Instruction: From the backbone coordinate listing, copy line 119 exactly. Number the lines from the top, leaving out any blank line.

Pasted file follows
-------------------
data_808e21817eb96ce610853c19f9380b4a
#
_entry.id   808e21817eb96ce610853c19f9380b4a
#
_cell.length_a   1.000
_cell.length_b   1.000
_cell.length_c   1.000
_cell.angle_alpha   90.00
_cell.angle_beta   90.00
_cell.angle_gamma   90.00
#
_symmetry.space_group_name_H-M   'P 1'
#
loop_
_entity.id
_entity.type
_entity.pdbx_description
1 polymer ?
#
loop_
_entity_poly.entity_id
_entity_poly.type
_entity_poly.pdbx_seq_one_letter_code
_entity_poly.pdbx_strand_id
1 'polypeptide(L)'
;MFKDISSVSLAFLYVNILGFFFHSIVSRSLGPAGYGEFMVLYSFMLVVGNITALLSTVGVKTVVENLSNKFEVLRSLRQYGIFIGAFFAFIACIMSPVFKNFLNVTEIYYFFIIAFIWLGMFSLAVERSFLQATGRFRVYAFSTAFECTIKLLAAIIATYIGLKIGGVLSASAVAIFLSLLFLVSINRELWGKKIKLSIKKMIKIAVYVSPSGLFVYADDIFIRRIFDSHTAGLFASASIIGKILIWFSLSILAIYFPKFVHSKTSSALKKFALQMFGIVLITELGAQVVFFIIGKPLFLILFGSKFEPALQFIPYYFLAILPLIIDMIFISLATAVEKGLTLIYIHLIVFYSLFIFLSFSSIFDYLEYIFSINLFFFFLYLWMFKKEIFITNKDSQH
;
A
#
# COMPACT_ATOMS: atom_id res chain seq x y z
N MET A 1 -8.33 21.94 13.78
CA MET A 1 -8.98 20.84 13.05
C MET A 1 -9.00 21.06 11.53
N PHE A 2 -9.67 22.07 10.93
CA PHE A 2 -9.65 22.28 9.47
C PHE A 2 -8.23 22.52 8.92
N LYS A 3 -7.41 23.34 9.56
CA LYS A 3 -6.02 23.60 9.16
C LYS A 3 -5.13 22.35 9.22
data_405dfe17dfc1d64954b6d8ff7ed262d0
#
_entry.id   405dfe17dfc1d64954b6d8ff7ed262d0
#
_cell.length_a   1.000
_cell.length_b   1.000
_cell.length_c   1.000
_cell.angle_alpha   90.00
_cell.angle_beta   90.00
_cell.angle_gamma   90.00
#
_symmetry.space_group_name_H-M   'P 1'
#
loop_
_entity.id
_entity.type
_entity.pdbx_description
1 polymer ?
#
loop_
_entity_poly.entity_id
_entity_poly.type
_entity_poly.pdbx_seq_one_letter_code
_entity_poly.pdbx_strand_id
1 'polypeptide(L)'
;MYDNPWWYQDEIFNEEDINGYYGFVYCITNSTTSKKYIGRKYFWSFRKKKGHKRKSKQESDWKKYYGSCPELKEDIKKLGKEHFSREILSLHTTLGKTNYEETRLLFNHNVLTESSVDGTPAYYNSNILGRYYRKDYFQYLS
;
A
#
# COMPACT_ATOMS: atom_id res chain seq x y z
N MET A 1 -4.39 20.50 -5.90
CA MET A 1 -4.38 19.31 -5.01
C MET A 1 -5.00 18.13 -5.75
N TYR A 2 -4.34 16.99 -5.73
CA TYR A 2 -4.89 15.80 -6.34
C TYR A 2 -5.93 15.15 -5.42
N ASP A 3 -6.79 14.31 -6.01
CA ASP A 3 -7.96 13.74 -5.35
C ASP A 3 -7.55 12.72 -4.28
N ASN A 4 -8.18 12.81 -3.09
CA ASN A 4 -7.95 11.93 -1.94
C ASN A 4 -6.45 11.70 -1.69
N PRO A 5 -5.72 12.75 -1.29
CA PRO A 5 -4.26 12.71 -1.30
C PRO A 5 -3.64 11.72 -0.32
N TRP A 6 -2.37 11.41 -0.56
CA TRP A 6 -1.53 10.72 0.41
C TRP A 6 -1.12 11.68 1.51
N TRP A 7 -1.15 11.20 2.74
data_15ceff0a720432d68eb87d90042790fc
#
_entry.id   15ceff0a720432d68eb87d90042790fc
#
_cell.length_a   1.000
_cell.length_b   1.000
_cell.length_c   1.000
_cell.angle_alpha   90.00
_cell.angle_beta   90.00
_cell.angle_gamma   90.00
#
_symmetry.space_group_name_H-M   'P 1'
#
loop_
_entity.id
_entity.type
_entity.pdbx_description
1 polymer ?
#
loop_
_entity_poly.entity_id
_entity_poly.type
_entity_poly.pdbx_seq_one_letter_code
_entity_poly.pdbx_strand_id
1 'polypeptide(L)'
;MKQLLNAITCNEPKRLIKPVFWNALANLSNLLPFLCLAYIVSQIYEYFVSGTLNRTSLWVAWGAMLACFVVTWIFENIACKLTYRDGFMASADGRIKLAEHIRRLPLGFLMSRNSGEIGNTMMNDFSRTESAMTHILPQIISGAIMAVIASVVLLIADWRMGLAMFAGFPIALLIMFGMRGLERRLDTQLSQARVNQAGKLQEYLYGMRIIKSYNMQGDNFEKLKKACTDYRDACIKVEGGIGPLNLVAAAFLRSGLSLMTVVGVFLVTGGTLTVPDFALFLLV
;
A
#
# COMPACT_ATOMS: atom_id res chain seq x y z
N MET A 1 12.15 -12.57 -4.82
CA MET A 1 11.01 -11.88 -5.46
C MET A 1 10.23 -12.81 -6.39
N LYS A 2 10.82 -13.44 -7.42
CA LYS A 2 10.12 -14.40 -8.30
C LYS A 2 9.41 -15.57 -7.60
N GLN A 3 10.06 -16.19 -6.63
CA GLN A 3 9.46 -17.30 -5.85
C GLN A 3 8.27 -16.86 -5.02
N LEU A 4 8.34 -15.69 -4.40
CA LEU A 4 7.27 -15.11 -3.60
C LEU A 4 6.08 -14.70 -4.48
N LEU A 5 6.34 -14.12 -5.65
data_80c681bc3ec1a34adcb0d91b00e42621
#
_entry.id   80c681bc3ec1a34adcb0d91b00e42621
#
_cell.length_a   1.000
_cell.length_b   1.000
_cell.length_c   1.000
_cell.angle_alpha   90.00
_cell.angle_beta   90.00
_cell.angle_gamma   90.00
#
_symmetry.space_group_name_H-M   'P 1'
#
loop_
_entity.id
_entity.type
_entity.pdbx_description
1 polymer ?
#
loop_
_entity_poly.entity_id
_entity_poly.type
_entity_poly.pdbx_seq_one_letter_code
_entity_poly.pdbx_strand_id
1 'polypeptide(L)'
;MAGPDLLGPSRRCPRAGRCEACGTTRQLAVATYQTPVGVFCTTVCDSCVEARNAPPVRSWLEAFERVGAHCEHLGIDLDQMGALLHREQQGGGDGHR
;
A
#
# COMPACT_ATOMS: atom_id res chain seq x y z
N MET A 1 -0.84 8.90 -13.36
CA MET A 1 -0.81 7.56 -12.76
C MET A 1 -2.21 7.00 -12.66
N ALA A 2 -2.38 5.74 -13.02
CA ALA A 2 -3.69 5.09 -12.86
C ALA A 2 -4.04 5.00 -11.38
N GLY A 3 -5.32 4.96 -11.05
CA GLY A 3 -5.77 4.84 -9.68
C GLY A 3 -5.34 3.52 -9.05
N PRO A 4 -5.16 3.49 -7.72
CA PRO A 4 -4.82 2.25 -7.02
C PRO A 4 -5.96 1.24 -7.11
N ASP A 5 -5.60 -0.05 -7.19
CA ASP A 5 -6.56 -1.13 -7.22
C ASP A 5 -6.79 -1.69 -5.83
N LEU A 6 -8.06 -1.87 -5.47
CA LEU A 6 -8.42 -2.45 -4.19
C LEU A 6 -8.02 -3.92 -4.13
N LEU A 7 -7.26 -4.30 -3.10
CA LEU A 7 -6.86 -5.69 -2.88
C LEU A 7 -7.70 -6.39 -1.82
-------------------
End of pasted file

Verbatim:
N MET A 1 12.15 -12.57 -4.82